In October 2007, park district bulldozers arrived at Kenwood Park, on the city’s South Side, to tear out existing grass and make room for a regulation-size baseball field. A private baseball league, Hyde Park Kenwood Legends, which had long used the park for games for its younger members, had requested the field so that its older members, from ages 13 to 15, could play hardball games there too. The park district agreed to the change, which had the effect of transforming the small park from a multiuse site—where baseball was played on some spring evenings, even as kids played other sports and games in other areas of the park—to an essentially baseball-only site, where soccer and other games now must be played on a field that permanently includes a baseball diamond–shaped clay patch.

When community members, who met regularly to discuss the use and management of the park, questioned whether the increased permitting revenue and free “sweat equity” maintenance were worth the tradeoff, they were informed by the park district that, having failed to file the proper paperwork to formally recertify themselves as an advisory council, they must accept that their meetings had no standing in the baseball diamond controversy.

When asked if the group was being punished for its opposition to the baseball diamond, the park district’s spokeswoman Jessica Maxey-Faulkner replied, “The incidents are unrelated.”

For many park district watchers, the bulldozers that had visited Kenwood Park seemed entirely too reminiscent of another incident: the Daley-ordered middle-of-the-night destruction of Meigs Field in order to convert the area, now known as Northerly Island, into park space.

Superintendent Mitchell, for his part, doesn’t see a problem with the mayor’s approach to the former private airport. “If the mayor didn’t take the steps he did to take Northerly Island and make it into passive space, we’d still be in litigation over it,” he says. Mitchell, who is prone to Daleyesque fits of sputtering rage when angry, has little patience for those who would question the value of converting an open meadow into a soccer field or a grassy field into a baseball diamond.

“Those people who are advocates of passive green space,” he says, “they don’t sit in my chair. If they did, they would understand. You have to have active opportunities for children. . . . I have children running up and down a field, not sitting at home playing Nintendo, being part of the obesity epidemic; not getting into violence, not being part of crime.”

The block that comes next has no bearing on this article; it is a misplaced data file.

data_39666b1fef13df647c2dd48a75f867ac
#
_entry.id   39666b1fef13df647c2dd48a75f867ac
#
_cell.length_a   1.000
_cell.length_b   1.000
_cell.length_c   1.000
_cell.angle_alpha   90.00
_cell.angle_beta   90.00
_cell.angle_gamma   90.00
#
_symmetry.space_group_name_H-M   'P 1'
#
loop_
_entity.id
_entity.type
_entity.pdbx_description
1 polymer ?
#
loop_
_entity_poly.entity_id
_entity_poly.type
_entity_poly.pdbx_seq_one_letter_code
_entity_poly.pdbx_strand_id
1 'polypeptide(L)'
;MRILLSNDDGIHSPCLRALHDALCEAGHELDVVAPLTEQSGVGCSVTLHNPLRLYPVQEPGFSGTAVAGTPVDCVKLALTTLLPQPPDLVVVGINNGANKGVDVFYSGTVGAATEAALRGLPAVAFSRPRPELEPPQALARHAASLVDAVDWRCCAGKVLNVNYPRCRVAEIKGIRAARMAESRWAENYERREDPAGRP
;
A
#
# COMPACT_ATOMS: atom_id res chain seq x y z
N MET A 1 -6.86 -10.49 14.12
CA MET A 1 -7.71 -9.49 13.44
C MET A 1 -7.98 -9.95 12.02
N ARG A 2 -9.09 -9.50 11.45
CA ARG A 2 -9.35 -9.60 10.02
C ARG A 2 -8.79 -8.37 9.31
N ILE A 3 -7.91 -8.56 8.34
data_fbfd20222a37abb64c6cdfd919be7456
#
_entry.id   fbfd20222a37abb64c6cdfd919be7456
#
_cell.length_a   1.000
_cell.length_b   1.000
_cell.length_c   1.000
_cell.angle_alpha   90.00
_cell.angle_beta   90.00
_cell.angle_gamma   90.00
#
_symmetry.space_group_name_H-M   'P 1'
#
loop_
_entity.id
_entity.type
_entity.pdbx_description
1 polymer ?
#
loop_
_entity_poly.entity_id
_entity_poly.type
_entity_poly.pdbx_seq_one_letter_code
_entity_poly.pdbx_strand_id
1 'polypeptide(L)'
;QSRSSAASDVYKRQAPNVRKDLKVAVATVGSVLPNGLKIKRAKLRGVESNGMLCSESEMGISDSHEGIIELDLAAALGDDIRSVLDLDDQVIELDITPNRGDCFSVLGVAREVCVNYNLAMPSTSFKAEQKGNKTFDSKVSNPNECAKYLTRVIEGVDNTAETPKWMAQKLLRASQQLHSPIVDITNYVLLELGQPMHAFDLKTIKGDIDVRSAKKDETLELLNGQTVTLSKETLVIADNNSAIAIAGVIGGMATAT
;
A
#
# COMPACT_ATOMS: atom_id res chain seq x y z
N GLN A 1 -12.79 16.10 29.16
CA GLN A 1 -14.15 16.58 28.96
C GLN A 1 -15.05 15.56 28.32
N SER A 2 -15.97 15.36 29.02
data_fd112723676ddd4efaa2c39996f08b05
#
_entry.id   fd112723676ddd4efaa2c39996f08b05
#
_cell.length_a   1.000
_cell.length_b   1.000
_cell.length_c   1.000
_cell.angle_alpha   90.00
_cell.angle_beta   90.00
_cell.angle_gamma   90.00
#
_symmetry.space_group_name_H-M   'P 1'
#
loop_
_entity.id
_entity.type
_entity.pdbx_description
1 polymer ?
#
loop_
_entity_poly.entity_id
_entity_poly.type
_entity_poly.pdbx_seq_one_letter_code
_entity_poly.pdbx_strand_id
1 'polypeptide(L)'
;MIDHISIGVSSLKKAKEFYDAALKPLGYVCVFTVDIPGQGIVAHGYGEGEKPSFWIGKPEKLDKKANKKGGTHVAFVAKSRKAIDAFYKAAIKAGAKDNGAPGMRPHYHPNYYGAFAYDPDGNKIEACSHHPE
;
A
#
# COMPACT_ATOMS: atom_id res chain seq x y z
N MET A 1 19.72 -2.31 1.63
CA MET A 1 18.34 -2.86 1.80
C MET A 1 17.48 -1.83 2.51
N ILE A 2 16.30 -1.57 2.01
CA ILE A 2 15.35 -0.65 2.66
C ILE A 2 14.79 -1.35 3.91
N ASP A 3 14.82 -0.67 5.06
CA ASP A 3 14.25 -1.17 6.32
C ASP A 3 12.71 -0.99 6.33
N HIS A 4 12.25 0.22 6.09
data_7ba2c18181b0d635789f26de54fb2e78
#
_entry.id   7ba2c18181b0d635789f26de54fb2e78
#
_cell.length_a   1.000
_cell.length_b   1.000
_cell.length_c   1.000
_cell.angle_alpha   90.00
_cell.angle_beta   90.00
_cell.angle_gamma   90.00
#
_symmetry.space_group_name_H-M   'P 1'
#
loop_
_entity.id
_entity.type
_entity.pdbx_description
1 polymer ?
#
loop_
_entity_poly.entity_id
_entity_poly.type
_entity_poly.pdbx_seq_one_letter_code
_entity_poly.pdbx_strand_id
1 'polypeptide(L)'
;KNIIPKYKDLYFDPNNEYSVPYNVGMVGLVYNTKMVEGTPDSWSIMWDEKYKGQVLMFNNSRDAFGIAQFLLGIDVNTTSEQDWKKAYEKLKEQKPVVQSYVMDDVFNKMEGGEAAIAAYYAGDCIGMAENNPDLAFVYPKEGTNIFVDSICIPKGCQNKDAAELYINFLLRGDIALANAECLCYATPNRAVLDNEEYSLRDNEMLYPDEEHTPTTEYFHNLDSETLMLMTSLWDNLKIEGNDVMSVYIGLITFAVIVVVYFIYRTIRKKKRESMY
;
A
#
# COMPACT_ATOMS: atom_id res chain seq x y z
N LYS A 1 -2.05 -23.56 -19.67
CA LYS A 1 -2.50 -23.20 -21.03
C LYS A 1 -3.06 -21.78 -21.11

Larger baseball fields, with longer baselines and expanded facilities, keep kids motivated to play, he says. And artificial turf fields can be used longer, with less maintenance, than grassy ones. And, of course, there is also the fact that corporate and private benefactors tend to prefer to contribute to physical, visible structures rather than a lawn-mowing fund.

In this way, Mitchell sees himself as a kind of über-developer for the park district. “I think we have a unique opportunity in Chicago to bring in any number of partners,” he says. “Developers or architectural firms could help with field house restoration. Landscapers could work on our gardens. ComEd and I have been talking because they want to be seen as a green energy company. I’m partnering with them, with anybody. I’m all for these things that would be mutually beneficial.”

Critics argue that in aggressively pursuing private money, Mitchell has allowed the park district’s priorities to drift. “That’s the danger,” says Tranter. “You don’t want dollars driving what goes into a park. Just because someone wants to pay for it, doesn’t mean you should build it.”

Alarmingly, given the breathtaking pace of this kind of development, there is still no single, formal process for deciding which proposed contributions or partnerships are worth pursuing. “I don’t think we have the recipe figured out yet. We’re working it out,” says commissioner Laird Koldyke, the head of the park district’s capital improvements committee. “Our mandate is to make sure that whatever we build, it’s there for the people of Chicago. But wherever we can get private capital, I think it is incumbent on us to do so.”

Indeed, neither Mitchell nor Maxey-Faulkner could name a single proposed partnership plan that had ever been turned down.

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Photograph: Milbert O. Brown/Chicago Tribune